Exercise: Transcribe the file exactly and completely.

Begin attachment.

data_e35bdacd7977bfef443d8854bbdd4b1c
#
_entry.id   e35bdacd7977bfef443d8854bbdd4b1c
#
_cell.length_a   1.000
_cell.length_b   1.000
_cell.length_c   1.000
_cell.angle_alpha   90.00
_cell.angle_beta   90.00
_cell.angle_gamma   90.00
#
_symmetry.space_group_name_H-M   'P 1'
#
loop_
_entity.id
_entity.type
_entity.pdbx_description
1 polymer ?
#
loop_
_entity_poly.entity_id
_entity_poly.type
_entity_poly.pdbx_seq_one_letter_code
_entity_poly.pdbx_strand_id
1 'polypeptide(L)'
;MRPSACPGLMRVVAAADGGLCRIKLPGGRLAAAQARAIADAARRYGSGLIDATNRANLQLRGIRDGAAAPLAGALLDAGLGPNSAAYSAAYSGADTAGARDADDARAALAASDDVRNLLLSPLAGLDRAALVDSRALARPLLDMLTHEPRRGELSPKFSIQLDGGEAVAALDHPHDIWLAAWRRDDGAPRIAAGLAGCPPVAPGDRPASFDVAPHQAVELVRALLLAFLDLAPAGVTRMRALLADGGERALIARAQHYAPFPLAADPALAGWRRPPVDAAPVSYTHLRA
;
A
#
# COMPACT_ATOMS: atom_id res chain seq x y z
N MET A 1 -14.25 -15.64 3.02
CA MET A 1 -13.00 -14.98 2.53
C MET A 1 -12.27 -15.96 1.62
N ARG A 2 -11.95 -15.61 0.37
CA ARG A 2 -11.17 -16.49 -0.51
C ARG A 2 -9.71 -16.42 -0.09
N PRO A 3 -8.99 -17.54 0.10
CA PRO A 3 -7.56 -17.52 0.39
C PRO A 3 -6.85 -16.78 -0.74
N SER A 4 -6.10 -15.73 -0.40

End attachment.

data_e35bdacd7977bfef443d8854bbdd4b1c
#
_entry.id   e35bdacd7977bfef443d8854bbdd4b1c
#
_cell.length_a   1.000
_cell.length_b   1.000
_cell.length_c   1.000
_cell.angle_alpha   90.00
_cell.angle_beta   90.00
_cell.angle_gamma   90.00
#
_symmetry.space_group_name_H-M   'P 1'
#
loop_
_entity.id
_entity.type
_entity.pdbx_description
1 polymer ?
#
loop_
_entity_poly.entity_id
_entity_poly.type
_entity_poly.pdbx_seq_one_letter_code
_entity_poly.pdbx_strand_id
1 'polypeptide(L)'
;MRPSACPGLMRVVAAADGGLCRIKLPGGRLAAAQARAIADAARRYGSGLIDATNRANLQLRGIRDGAAAPLAGALLDAGLGPNSAAYSAAYSGADTAGARDADDARAALAASDDVRNLLLSPLAGLDRAALVDSRALARPLLDMLTHEPRRGELSPKFSIQLDGGEAVAALDHPHDIWLAAWRRDDGAPRIAAGLAGCPPVAPGDRPASFDVAPHQAVELVRALLLAFLDLAPAGVTRMRALLADGGERALIARAQHYAPFPLAADPALAGWRRPPVDAAPVSYTHLRA
;
A
#
# COMPACT_ATOMS: atom_id res chain seq x y z
N MET A 1 -14.25 -15.64 3.02
CA MET A 1 -13.00 -14.98 2.53
C MET A 1 -12.27 -15.96 1.62
N ARG A 2 -11.95 -15.61 0.37
CA ARG A 2 -11.17 -16.49 -0.51
C ARG A 2 -9.71 -16.42 -0.09
N PRO A 3 -8.99 -17.54 0.10
CA PRO A 3 -7.56 -17.52 0.39
C PRO A 3 -6.85 -16.78 -0.74
N SER A 4 -6.10 -15.73 -0.40